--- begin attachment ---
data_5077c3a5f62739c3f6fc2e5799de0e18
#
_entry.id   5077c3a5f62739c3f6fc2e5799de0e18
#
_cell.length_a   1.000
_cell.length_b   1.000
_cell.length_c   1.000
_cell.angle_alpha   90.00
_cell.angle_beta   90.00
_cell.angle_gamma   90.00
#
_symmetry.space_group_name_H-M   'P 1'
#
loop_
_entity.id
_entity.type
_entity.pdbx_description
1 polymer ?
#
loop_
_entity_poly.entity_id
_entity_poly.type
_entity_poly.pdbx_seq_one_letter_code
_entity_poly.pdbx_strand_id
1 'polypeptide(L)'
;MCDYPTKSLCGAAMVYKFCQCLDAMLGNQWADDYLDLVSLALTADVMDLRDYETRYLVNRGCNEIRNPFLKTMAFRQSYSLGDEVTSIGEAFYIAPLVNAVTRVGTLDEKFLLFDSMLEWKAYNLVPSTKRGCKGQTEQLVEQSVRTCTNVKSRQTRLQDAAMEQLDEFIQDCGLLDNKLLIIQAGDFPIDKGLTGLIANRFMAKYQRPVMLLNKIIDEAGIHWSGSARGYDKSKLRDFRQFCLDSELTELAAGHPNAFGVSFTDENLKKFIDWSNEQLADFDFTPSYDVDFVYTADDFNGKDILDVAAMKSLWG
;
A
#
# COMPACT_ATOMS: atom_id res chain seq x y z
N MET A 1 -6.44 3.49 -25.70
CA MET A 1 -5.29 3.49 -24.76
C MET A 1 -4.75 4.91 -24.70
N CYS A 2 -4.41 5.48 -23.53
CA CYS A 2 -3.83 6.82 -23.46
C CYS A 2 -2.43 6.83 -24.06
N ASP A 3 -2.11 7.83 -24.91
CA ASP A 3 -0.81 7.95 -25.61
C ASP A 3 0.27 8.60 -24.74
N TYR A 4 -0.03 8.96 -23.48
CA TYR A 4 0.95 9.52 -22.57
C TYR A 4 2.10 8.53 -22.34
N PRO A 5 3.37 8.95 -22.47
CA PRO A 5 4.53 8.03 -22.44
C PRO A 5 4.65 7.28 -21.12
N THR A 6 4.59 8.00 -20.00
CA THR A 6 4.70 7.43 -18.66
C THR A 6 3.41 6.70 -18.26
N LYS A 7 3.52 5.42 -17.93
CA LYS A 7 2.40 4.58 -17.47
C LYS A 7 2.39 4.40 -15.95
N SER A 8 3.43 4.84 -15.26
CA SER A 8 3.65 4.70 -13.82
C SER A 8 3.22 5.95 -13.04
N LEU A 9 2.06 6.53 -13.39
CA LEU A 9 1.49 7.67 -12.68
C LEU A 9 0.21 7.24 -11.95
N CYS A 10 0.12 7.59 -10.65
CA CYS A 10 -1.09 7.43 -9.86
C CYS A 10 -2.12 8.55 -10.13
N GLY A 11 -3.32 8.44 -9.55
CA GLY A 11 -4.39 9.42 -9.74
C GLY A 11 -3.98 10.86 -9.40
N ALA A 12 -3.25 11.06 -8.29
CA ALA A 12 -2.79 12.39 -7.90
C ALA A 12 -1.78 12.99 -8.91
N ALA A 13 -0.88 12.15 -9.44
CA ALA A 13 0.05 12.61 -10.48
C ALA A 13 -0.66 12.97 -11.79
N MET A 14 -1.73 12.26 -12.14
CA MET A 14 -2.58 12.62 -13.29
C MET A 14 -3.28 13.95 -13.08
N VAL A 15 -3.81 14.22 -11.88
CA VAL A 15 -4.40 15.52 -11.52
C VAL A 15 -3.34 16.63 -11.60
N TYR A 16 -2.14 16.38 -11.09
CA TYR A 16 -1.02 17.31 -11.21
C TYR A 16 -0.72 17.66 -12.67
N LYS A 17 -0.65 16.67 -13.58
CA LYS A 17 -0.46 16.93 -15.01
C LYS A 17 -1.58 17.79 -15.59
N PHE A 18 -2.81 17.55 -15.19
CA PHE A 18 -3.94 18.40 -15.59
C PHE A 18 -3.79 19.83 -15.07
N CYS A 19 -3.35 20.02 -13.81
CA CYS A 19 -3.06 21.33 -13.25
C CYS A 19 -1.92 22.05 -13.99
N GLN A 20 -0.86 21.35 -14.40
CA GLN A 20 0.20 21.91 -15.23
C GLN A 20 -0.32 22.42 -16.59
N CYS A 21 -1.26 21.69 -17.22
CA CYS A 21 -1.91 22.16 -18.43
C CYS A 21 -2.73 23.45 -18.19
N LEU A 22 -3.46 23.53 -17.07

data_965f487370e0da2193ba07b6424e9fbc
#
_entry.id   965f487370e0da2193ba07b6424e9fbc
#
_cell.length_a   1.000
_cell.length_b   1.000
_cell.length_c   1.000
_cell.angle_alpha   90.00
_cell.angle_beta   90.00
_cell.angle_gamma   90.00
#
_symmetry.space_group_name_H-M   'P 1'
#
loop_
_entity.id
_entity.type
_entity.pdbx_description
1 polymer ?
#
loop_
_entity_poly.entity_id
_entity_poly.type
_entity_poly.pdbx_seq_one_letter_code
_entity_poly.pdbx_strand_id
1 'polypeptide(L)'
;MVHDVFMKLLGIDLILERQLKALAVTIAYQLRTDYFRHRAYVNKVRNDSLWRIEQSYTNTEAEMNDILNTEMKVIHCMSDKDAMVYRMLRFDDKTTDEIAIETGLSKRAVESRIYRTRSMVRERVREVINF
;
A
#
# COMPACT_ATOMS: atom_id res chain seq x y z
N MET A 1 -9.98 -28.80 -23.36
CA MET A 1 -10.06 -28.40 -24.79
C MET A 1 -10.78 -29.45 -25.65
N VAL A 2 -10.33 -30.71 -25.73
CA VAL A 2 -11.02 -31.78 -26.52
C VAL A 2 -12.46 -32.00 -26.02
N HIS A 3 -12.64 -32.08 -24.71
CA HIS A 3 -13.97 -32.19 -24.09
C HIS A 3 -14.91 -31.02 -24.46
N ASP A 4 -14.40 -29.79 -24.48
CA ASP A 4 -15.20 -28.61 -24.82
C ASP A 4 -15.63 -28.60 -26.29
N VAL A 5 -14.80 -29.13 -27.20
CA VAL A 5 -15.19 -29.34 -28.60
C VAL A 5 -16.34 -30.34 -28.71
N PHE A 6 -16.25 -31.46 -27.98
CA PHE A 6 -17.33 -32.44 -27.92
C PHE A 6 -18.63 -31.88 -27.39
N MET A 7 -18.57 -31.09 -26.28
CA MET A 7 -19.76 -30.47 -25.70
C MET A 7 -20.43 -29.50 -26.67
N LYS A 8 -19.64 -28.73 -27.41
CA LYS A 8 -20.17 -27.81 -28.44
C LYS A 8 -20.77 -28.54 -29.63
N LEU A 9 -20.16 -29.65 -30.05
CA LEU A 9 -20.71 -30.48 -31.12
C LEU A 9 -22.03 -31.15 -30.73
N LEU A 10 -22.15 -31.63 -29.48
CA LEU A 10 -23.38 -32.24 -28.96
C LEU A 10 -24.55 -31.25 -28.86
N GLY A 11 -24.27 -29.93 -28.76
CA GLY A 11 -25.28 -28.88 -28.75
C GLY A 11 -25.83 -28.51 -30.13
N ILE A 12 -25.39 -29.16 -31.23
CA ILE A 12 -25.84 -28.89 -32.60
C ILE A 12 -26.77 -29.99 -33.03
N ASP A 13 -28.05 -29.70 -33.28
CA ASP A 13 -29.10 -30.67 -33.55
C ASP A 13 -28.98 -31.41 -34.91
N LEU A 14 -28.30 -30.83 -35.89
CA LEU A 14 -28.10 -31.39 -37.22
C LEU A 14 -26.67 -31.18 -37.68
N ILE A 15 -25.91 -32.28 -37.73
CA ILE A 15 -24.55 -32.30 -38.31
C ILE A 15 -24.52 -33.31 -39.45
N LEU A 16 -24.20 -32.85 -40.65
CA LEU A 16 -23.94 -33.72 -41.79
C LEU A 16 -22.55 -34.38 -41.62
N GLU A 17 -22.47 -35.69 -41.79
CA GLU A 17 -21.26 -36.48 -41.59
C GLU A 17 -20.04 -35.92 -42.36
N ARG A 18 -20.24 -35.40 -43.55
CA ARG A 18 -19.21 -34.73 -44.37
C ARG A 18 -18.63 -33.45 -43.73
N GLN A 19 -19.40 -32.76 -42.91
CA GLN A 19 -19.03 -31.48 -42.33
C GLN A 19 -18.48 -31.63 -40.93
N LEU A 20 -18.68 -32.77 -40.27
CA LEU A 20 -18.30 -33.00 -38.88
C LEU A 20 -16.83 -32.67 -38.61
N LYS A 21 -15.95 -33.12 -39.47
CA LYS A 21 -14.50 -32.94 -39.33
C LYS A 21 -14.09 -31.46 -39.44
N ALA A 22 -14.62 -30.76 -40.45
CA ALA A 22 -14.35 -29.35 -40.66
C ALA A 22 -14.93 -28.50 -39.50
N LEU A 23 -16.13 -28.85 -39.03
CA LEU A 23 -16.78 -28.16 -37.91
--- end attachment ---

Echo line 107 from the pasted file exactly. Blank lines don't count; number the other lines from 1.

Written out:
#